Almond pesto has a delicious nutty flavor from roasted slivered almonds blended with fresh basil leaves, parmesan, garlic and olive oil.
Even though I love pesto made with pine nuts, I rarely use pine nuts anymore when I make pesto. Those little nuts are expensive!
Lately, I've been making lots of pesto without pine nuts and turning to almond pesto instead.
I love the nutty flavor of almond pesto! I use dry roasted, slivered almonds which have an extra toasty, nutty flavor.
Almonds also give pesto more texture, because it's hard to grind them up as fine and smooth as pine nuts.
You only need 5 ingredients to make this pesto:
How to Make Pesto in a Food Processor
Almond basil pesto can be made in two easy steps:
Step 1: Blend almonds, garlic cloves and grated parmesan cheese until finely ground
Step 2: Add basil and drizzle in olive oil while the blade is running
Pesto Recipes Without Pine Nuts
There are several reasons why I like using dry roasted, slivered almonds instead of pine nuts when I make basil pesto.
- Almonds are more affordable than pine nuts
- I find it easier to use up leftover almonds, so they never go to waste
- Dry roasted, slivered almonds have a rich, nutty flavor that gives pesto more flavor
- Almonds don't blend up quite as fine as pine nuts, which gives pesto more texture
Pesto can also be made with walnuts - try Shrimp Linquine with Arugula Walnut Pesto. Cashews are another popular nut to use in pesto recipes.
Looking for nut-free pesto? Try using sunflower seeds or pumpkin seeds in place of nuts.
How to Serve Pesto
We all know that pesto & pasta is a perfect combination. I love meals like Tuna Pesto Pasta. I also like to serve pesto with a sliced baguette for an easy appetizer or simple summer dinner.
- Pesto is a flavorful choice for cold pasta salad, like Spinach Pesto Pasta Salad
- It can be spread over salmon and other types of seafood before or after it's cooked
- Dollop pesto over roasted vegetables
- Spoon pesto into soups like Instant Pot White Bean, Cabbage and Tomato Soup
- Use it as a topping for Creamy Oven-Baked Polenta
- Spread it onto sandwiches
- Mix into scrambled eggs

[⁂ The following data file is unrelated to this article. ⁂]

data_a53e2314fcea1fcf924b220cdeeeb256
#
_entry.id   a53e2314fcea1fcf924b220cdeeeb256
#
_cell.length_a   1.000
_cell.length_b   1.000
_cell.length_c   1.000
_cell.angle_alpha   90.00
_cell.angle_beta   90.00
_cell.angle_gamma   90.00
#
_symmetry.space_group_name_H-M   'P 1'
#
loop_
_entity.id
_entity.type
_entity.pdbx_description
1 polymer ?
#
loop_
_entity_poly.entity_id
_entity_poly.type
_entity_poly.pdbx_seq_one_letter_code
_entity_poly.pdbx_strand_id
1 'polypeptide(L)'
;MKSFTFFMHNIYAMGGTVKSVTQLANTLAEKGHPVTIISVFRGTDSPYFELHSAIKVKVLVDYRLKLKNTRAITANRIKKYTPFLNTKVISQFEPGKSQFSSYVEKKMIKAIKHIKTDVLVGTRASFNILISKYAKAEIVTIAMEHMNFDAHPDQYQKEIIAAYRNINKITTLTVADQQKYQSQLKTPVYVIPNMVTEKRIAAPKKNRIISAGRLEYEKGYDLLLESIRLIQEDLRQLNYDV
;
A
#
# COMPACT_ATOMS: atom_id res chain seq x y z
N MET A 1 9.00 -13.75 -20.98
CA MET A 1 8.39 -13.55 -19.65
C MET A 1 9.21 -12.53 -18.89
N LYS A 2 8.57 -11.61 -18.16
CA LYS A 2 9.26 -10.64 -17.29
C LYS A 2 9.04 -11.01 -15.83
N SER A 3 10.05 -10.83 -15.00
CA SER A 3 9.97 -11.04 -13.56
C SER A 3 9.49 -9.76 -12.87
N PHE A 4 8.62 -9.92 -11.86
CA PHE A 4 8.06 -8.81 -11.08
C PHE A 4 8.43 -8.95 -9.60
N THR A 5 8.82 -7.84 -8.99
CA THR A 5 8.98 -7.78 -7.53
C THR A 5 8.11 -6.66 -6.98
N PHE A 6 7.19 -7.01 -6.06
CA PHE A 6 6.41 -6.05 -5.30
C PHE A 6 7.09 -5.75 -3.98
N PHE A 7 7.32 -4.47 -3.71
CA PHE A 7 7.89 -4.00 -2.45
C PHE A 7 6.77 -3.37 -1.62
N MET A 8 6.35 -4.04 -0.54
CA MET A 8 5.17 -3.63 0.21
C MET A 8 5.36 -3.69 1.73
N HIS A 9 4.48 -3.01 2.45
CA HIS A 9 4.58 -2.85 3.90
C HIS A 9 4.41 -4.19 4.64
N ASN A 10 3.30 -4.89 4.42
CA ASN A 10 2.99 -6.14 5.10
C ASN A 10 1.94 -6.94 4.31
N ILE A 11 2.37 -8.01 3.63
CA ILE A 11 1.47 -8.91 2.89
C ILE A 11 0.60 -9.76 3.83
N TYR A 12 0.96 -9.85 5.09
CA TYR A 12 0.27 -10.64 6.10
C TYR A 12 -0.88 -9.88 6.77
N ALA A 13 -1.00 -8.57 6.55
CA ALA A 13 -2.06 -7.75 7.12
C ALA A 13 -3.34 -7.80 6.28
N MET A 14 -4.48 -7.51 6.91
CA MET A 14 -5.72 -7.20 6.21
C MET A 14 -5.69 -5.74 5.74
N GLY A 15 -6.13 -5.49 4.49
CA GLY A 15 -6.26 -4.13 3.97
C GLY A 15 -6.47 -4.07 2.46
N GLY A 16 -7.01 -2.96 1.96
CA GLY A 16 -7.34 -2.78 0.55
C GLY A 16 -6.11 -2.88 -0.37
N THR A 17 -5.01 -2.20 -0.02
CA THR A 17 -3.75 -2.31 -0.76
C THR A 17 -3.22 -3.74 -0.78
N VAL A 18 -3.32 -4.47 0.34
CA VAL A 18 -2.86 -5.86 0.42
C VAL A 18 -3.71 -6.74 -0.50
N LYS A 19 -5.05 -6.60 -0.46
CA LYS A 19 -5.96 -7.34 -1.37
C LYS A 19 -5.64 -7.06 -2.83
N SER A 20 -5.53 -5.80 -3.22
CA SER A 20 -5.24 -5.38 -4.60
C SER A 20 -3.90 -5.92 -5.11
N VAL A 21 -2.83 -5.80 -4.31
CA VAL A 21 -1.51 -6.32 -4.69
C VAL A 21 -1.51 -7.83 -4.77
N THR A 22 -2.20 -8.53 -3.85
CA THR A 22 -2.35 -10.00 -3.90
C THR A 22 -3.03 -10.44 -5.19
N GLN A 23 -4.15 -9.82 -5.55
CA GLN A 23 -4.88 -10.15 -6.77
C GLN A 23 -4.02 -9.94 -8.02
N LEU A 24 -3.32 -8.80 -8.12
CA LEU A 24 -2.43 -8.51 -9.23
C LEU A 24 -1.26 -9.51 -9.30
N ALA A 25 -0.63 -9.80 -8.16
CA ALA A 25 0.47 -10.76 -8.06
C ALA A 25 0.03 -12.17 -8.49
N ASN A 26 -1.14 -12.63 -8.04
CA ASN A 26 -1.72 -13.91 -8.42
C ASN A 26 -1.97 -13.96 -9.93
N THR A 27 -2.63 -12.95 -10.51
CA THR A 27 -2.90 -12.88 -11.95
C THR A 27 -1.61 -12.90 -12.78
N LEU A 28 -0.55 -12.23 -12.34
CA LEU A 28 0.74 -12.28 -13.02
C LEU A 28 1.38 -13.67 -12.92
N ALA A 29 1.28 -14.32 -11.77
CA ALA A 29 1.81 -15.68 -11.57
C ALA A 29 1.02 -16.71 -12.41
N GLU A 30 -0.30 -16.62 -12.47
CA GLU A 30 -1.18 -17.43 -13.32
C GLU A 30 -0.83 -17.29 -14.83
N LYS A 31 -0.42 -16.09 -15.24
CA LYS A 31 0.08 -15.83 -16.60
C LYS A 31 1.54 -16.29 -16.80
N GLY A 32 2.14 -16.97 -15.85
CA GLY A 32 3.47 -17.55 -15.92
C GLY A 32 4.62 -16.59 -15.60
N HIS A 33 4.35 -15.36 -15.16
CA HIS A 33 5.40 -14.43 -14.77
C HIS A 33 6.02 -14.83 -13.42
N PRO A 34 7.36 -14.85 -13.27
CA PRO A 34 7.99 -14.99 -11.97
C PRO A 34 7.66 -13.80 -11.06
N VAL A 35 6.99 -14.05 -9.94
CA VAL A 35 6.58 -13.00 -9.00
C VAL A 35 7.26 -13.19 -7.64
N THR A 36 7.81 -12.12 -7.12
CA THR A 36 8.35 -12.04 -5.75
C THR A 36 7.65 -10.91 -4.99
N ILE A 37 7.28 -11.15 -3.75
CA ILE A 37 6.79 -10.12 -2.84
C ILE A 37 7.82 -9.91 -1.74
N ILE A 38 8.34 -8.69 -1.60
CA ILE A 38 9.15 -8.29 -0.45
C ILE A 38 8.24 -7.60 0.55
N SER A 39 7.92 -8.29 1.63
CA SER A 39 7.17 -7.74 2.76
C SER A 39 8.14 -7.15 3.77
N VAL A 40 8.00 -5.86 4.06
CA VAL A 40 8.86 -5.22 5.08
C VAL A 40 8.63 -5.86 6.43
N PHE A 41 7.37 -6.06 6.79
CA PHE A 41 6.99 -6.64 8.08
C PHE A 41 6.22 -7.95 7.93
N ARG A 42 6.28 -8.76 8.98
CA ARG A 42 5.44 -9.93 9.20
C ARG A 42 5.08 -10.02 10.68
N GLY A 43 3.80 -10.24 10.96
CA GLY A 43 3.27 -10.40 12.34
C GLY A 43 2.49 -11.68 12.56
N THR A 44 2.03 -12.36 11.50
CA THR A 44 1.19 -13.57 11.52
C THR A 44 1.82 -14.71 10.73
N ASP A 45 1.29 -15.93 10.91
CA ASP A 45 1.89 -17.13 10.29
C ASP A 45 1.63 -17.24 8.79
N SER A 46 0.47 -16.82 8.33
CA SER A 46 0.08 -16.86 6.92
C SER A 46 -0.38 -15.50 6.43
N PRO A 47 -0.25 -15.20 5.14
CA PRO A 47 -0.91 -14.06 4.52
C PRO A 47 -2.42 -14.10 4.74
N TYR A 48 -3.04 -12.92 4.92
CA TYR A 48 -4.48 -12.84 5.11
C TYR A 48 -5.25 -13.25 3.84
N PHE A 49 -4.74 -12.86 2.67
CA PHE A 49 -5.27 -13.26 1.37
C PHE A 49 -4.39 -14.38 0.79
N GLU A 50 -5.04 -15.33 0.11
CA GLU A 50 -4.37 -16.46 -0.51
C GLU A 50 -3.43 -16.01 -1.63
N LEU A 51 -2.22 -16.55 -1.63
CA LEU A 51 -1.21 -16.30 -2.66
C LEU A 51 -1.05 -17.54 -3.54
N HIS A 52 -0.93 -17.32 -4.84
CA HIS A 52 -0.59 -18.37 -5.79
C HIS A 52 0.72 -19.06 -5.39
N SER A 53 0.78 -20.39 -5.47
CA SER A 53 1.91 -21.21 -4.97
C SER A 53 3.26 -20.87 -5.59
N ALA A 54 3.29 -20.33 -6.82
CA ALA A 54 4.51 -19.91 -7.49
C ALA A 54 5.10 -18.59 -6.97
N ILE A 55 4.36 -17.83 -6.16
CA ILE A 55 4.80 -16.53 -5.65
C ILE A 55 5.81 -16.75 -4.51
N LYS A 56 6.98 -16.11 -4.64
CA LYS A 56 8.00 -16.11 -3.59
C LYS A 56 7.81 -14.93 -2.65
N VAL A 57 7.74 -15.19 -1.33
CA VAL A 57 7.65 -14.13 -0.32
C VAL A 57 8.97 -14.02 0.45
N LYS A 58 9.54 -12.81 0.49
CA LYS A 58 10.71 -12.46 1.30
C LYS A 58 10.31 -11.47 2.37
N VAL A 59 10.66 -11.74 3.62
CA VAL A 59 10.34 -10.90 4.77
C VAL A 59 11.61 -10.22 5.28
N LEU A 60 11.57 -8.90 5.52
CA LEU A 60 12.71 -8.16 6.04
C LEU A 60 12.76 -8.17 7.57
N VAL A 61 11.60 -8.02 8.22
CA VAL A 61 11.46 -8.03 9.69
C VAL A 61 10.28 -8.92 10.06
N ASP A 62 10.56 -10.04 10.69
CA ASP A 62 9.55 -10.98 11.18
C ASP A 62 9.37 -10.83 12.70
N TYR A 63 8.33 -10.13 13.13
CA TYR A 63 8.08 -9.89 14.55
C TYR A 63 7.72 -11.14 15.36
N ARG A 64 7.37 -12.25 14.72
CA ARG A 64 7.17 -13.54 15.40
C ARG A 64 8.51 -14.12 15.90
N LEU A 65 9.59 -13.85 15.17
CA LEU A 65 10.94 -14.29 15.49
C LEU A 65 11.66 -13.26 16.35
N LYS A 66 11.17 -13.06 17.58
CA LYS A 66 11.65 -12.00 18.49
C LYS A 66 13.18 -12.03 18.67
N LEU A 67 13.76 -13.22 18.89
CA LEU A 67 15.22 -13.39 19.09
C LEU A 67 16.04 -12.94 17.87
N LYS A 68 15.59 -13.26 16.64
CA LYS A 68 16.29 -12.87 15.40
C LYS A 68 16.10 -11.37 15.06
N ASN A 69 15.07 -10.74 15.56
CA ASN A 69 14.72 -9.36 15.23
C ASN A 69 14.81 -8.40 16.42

All Your Questions About Pesto Answered
Pesto tastes best within a day or two of being made. However, it's perfectly safe to eat refrigerated pesto within 5 to 7 days of making it.
Yes. This is especially helpful if you're making large batches of pesto during the summer. You can freeze pesto in jars or ice cube trays. Or, you can freeze it in a slab on a sheet pan, like this clever method used by The Kitchn.
Contact with air quickly turns bright green pesto into a less appetizing dark greenish/brown color. It's almost impossible to completely avoid oxidation, but there are a few ways that you can encourage pesto to stay green.
1. Blend the basil leaves into the pesto right before serving.
2. Add a small handful of spinach leaves, which add bright green color but don't affect the flavor all that much (or try a batch of spinach pesto).
3. Add a squeeze of lemon to the pesto.
4. Pour a layer of olive oil (about ½-inch) over the bowl of pesto when you refrigerate it, to create a barrier that keeps the pesto from oxidizing.
5. Cover the pesto with plastic wrap, pressing it directly onto surface.
To make vegan almond pesto, just leave out the cheese and add more dry roasted, slivered almonds (about 1 cup). Roasted, slivered almonds add rich flavor and texture to the pesto, so you might not even miss the cheese.
A spoonful of cashew butter can also make vegan pesto creamy without adding cheese.
I find that slivered almonds are easier to blend into pesto than whole almonds. I also like slivered almonds because the skin is removed.
Traditional Italian pesto is made using a mortar and pestle. A food processor makes the job faster and easier, especially if you're making a big batch. However, the texture is different; thicker and smoother than pesto made in a mortar.
It can be hard to evenly blend pesto into pasta. These two tips help make it easier:
1. Add liquid as you mix in the pesto. If possible, use ½ cup or so of the water that was used to boil the pasta. This water contains starch from the pasta, and starch helps sauce stick to noodles. However, regular warm water will work in a pinch.
2. Add more olive oil, or butter. Olive oil will thin out the pesto and make it easier to toss with noodles. A pat of butter added to the warm noodles at the same time as the pesto also help coat the noodles.
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